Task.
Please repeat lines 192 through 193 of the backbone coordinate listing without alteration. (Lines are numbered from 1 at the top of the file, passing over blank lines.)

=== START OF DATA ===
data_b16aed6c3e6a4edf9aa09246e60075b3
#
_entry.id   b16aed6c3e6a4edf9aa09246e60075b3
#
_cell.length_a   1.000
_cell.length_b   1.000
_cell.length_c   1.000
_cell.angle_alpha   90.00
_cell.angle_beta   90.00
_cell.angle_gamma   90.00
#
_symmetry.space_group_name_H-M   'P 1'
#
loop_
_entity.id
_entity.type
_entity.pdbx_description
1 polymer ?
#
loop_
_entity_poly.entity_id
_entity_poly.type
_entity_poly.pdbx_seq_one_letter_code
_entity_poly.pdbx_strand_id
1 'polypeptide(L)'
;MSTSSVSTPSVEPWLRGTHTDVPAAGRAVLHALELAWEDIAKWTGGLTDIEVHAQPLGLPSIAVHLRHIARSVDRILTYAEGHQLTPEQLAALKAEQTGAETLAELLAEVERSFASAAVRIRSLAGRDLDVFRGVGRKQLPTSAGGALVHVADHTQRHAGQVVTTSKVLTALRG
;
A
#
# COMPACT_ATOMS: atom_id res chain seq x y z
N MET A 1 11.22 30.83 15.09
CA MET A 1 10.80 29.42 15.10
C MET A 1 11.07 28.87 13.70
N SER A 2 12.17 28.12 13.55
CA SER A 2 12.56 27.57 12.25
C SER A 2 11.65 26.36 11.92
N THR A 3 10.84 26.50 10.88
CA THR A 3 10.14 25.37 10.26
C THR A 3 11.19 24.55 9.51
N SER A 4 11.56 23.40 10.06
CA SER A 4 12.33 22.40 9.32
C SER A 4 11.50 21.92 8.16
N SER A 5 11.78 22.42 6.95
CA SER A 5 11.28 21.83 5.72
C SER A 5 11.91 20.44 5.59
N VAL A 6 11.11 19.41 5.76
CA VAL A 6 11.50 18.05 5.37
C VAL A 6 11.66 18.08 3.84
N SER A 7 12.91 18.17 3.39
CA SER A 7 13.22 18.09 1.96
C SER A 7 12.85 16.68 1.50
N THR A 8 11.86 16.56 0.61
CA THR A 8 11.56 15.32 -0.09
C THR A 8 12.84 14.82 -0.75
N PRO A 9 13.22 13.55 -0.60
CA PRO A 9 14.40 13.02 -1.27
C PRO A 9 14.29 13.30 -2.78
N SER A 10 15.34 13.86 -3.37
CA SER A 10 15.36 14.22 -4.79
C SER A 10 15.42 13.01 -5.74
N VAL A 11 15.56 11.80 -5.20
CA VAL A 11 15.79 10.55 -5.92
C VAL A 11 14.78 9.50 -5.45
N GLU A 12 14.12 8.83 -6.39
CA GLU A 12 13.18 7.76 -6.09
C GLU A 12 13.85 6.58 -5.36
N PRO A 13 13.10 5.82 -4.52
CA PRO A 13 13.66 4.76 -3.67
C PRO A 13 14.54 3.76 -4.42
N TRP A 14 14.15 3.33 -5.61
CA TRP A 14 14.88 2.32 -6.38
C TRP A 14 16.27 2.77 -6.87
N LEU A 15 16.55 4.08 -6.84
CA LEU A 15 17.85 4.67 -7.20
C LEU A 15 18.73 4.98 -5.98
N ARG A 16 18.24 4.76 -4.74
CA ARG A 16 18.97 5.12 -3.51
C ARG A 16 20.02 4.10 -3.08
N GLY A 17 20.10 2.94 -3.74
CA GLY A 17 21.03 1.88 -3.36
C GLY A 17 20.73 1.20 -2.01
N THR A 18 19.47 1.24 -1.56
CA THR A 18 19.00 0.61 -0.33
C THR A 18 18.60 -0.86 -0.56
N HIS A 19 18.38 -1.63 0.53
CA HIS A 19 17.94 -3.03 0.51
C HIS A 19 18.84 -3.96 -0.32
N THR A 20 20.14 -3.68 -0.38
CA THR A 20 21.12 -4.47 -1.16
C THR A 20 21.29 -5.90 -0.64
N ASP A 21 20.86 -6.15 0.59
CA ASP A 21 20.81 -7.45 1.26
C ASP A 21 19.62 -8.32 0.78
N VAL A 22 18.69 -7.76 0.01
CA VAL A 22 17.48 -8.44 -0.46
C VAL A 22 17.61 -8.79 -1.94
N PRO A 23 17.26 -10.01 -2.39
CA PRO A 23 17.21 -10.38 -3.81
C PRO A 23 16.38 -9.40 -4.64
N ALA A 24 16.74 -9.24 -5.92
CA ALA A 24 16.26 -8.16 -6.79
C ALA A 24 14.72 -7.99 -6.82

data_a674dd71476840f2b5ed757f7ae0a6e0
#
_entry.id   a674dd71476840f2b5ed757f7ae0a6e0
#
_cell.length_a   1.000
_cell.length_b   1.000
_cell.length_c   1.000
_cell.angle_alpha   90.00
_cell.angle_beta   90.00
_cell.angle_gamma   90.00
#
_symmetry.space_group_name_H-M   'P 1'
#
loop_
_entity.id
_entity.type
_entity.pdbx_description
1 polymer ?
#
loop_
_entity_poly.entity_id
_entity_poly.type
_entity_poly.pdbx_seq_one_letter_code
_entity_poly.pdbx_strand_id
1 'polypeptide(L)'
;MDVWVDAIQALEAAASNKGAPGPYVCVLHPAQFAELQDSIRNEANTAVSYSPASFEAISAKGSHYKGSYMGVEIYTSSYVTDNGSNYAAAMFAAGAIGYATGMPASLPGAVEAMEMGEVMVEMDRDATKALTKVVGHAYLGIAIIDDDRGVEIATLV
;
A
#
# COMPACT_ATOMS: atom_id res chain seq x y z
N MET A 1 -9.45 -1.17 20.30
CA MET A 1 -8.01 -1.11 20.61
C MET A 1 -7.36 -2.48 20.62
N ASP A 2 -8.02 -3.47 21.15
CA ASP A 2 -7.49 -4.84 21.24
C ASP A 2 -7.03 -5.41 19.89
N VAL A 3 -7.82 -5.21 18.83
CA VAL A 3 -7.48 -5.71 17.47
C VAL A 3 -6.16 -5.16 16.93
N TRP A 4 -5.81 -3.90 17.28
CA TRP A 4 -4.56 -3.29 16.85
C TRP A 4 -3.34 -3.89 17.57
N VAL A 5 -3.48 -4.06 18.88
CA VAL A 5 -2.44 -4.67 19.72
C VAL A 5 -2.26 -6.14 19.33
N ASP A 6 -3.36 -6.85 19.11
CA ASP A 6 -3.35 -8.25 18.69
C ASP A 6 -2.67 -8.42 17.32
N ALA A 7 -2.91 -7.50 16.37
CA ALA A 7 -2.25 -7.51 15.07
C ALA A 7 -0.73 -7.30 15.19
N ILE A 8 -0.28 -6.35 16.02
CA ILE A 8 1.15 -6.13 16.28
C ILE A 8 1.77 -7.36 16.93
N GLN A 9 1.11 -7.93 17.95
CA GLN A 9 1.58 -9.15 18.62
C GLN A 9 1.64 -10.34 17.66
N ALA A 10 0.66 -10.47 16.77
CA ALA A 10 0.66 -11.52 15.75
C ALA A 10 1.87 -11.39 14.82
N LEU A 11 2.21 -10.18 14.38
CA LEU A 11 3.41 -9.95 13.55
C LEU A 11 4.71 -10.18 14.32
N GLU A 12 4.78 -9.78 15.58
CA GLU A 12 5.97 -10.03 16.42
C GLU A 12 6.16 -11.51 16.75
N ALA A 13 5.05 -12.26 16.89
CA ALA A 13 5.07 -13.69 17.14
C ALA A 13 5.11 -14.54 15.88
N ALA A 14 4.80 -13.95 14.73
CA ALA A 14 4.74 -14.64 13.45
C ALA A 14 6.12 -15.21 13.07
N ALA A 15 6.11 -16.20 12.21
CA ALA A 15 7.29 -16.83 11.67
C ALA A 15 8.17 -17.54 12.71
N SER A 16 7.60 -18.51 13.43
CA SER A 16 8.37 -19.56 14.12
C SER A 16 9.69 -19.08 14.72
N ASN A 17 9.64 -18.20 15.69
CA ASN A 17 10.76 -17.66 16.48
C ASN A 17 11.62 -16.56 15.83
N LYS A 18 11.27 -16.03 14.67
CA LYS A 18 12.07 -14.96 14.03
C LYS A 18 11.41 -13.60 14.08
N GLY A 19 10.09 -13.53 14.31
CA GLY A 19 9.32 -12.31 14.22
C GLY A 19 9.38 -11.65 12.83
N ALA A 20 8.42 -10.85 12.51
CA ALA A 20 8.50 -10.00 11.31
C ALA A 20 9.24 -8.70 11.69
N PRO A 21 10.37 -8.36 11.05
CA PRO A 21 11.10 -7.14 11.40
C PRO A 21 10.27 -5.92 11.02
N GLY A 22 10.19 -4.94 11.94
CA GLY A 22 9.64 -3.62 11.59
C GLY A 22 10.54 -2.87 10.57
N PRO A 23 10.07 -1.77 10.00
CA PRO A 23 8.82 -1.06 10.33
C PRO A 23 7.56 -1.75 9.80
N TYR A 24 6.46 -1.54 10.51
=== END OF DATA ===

C ALA A 20 9.24 -8.70 11.69
N PRO A 21 10.37 -8.36 11.05